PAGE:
Is your hospital pharmacy prepared to use new blockbuster drugs to help patients without overtapping your budget? Terry Smith says it can be done with the right planning and strategy. He’s a registered pharmacist and vice president of McKesson RxOTM .

In this edition of Pharmacist to Pharmacist, we asked Smith how your hospital pharmacy can work with other stakeholders to manage existing and new high cost drugs

We also asked him what tactics you can use to support drug safety while reducing your costs and generating new revenue for your hospital.

What are you responsible for in your role?

Smith: Our RxO team and I help our hospital pharmacy customers improve their processes, grow revenue and find cost savings. I try to have as much direct contact with clients as possible. That’s done through onsite visits, virtual meetings, and conference calls. As a pharmacist, it’s important for me to listen, understand, offer suggestions, and implement recommendations with other pharmacy leaders.

New Drugs Require Strategic Planning for Hospital PharmaciesWhat is the biggest challenge for hospital pharmacies?

Smith: It’s balancing the demands of the primary patient care role with maintaining the financial viability and bottom line of the organization. New pharmaceutical products and their associated costs are growing at a fast pace, which requires the right management for optimal patient care. Proper labor resources can often be a challenge, depending on type and location of the hospital pharmacy

What makes that balancing act so challenging for hospital pharmacies?

Smith: Manufacturers continually market new drugs. The pace is incredible. You have the complexity of existing and new drugs such as oncology, biologics, specialty, orphan and immunotherapy drugs. They’re effective, but can be costly. It’s critical to manage their appropriate use and access to them in a fiscally responsible way.

What operational challenges do hospital pharmacies face doing this balancing act?

Smith: Challenges include balancing traditional distribution functions, clinical decisions and management of the pharmacy as a business within a larger organization. Operationally it not only takes strong pharmacy leadership, but the support of hospital administration and medical staff to be successful. The labor pool and proper mix of pharmacy staff is also sometimes challenging, based on the type and location of the hospital.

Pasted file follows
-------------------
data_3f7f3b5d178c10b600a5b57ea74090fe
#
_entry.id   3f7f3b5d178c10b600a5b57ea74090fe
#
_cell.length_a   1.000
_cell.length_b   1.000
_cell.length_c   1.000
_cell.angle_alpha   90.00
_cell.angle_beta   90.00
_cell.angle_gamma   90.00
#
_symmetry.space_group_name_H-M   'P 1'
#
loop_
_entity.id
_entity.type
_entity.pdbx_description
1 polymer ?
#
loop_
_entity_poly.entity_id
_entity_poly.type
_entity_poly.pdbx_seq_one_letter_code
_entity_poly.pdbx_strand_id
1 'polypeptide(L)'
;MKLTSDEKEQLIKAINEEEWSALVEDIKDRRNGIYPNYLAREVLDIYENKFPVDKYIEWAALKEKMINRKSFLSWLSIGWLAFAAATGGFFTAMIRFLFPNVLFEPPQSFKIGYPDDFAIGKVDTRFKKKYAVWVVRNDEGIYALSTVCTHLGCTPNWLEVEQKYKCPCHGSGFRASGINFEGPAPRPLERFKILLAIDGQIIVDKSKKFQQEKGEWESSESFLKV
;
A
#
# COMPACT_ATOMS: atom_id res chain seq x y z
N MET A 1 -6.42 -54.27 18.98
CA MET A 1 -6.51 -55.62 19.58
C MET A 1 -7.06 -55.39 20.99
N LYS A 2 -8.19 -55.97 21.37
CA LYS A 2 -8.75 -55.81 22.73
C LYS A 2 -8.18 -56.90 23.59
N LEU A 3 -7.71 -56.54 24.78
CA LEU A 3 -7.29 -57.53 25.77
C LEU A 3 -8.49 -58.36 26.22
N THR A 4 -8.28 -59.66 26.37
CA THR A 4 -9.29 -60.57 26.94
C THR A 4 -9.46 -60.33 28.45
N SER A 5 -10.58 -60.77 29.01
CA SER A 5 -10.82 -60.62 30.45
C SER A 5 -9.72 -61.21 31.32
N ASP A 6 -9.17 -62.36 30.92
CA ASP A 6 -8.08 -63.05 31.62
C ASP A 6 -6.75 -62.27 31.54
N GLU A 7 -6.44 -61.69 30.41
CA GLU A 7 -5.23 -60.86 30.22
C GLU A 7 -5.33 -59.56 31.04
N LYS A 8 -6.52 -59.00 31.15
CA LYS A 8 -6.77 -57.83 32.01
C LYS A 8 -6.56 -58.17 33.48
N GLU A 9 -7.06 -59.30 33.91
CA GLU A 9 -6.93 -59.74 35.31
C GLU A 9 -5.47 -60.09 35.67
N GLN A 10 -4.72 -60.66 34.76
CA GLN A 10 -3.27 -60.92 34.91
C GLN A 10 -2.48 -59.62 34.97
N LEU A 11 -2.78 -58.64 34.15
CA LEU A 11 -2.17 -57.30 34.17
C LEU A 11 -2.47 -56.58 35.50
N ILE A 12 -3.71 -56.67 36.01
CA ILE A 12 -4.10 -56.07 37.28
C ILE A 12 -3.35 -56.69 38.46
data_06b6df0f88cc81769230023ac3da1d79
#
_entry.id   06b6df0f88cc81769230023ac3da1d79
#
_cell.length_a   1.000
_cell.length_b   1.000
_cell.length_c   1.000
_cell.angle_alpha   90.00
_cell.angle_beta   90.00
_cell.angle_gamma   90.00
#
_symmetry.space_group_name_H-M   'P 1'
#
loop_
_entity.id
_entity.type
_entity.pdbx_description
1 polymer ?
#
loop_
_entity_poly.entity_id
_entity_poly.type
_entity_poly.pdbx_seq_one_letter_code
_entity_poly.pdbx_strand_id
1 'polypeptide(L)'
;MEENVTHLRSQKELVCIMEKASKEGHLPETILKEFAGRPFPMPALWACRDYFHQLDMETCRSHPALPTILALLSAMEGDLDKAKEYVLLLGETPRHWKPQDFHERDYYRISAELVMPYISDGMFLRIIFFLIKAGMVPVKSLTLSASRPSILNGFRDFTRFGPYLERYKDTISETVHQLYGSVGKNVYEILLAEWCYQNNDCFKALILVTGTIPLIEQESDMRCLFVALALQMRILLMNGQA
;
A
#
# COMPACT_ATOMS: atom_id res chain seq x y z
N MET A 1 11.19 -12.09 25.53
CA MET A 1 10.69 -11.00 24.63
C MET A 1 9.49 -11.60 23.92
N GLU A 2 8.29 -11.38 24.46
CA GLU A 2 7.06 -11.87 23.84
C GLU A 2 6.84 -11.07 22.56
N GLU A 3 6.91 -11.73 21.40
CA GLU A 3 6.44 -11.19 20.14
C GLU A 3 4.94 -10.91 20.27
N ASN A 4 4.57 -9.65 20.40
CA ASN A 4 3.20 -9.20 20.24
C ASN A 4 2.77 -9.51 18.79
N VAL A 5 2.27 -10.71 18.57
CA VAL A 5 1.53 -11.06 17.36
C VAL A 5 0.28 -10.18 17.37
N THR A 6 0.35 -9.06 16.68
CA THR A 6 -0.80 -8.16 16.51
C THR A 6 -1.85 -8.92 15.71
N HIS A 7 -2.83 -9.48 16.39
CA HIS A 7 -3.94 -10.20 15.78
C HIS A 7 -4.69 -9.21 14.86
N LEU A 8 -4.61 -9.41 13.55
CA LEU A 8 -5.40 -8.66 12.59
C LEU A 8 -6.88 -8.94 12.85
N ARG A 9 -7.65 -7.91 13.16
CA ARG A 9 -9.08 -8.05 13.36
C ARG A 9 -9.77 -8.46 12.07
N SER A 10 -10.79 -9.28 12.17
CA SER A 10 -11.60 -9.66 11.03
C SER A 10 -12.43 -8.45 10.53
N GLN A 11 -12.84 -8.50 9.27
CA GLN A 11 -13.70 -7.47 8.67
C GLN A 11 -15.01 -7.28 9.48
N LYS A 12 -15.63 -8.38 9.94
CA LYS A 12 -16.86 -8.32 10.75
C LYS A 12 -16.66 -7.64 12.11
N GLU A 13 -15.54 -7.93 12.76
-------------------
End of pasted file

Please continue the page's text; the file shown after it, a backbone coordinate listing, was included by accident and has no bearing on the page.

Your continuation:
How can hospital pharmacies overcome these challenges?

Smith: It’s critical to have a contemporary and well thought out strategic plan by leaders and their colleagues in the pharmacy and the healthcare system. It’s also important for all teams from top to bottom to understand and participate in the plan. Clinical decisions should be considered with the supply chain process to overcome any operational issues with the plan.

What tactics should hospital pharmacies consider as part of that strategic plan?

Smith: Hospital pharmacies should prioritize financial improvement opportunities with strong clinical, cost savings, and revenue generating opportunities (e.g. formulary management, six sigma processes and purchasing controls). They should also transition their focus toward the outpatient and ambulatory practice of pharmacy. Leadership should continue to incorporate a cross disciplinary team within the health system to help drive results and positive patient outcomes.

What new hospital pharmacy revenue opportunities do you see?

Smith: The biggest outpatient opportunity is in revenue cycle. Systems and resources that accurately bill payers for reimbursable drugs and the services provided is critical. It’s also just as important to collect revenue due to the organization. This is where technology can really help. You can connect applications to revenue cycle, pharmacy and accounting functions that validate all of the billed services and products. The applications can verify claims before they are sent to payers and can check whether health plans have paid you the right amounts.